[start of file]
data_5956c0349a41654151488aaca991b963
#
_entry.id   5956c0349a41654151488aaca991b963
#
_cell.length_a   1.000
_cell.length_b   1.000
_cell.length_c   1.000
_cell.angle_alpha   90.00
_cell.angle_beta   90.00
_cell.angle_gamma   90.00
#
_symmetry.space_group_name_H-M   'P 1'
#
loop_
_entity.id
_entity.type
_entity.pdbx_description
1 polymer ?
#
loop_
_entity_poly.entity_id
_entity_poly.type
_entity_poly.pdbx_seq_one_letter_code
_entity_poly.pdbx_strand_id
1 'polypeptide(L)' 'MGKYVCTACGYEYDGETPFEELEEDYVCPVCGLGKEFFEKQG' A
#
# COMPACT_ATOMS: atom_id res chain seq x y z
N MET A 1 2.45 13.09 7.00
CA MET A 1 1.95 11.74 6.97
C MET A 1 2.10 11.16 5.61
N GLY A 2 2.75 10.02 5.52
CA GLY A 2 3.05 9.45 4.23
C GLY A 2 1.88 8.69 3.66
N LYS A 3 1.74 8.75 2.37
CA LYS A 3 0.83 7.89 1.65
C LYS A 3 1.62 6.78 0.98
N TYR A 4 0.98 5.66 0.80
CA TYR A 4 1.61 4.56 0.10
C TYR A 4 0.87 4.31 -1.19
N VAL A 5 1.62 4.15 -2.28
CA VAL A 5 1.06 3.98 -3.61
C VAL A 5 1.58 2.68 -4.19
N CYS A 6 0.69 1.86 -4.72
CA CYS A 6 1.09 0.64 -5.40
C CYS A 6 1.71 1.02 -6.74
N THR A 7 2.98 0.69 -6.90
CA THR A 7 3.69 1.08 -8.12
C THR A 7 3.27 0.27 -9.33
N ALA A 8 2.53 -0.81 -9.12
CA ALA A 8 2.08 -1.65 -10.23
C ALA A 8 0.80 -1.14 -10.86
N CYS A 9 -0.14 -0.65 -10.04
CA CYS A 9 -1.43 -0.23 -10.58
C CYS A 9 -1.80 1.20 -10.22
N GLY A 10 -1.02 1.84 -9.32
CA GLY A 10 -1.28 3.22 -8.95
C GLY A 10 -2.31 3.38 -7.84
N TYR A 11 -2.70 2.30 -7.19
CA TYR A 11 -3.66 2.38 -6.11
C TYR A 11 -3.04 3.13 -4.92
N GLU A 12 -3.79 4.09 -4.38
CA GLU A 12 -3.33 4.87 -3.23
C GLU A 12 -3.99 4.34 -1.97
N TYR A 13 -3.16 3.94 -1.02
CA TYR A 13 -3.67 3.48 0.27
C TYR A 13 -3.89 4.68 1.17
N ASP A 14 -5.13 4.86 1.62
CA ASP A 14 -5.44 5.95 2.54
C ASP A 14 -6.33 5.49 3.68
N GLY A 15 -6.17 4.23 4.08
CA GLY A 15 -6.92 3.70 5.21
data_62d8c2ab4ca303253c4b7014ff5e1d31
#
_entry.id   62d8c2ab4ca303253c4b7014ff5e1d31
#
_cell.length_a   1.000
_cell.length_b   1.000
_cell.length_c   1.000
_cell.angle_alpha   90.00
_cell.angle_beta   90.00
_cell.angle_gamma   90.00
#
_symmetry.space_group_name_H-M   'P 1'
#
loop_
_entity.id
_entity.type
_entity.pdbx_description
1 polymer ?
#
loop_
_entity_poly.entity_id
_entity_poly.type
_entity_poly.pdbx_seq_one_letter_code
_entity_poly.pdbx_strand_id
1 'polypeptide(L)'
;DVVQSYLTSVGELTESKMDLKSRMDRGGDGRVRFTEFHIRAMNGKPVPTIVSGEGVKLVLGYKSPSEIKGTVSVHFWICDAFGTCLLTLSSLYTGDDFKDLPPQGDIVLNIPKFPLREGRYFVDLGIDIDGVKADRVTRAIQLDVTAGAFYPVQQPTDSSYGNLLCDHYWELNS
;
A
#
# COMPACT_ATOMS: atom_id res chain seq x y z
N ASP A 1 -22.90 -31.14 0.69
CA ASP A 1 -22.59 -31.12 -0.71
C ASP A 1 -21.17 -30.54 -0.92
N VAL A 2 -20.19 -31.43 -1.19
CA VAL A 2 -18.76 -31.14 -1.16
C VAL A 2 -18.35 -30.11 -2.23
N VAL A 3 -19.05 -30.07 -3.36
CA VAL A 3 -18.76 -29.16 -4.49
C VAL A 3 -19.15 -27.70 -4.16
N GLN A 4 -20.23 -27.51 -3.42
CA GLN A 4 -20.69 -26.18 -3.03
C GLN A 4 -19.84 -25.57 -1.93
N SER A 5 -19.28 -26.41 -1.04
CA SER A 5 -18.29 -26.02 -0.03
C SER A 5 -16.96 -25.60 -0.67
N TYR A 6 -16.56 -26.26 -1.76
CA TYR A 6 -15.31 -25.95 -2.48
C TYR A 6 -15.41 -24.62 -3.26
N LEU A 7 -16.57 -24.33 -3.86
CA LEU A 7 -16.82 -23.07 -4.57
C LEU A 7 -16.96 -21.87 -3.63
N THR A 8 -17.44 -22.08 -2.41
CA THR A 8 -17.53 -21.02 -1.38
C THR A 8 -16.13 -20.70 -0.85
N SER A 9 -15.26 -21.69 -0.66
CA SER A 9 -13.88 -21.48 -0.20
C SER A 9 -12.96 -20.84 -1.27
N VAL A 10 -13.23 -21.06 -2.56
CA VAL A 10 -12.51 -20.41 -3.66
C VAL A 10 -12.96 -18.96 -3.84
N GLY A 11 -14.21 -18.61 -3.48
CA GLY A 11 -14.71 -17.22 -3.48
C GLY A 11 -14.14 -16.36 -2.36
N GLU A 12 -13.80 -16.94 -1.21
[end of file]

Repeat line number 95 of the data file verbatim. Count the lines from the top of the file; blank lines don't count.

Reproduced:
_entity_poly.pdbx_strand_id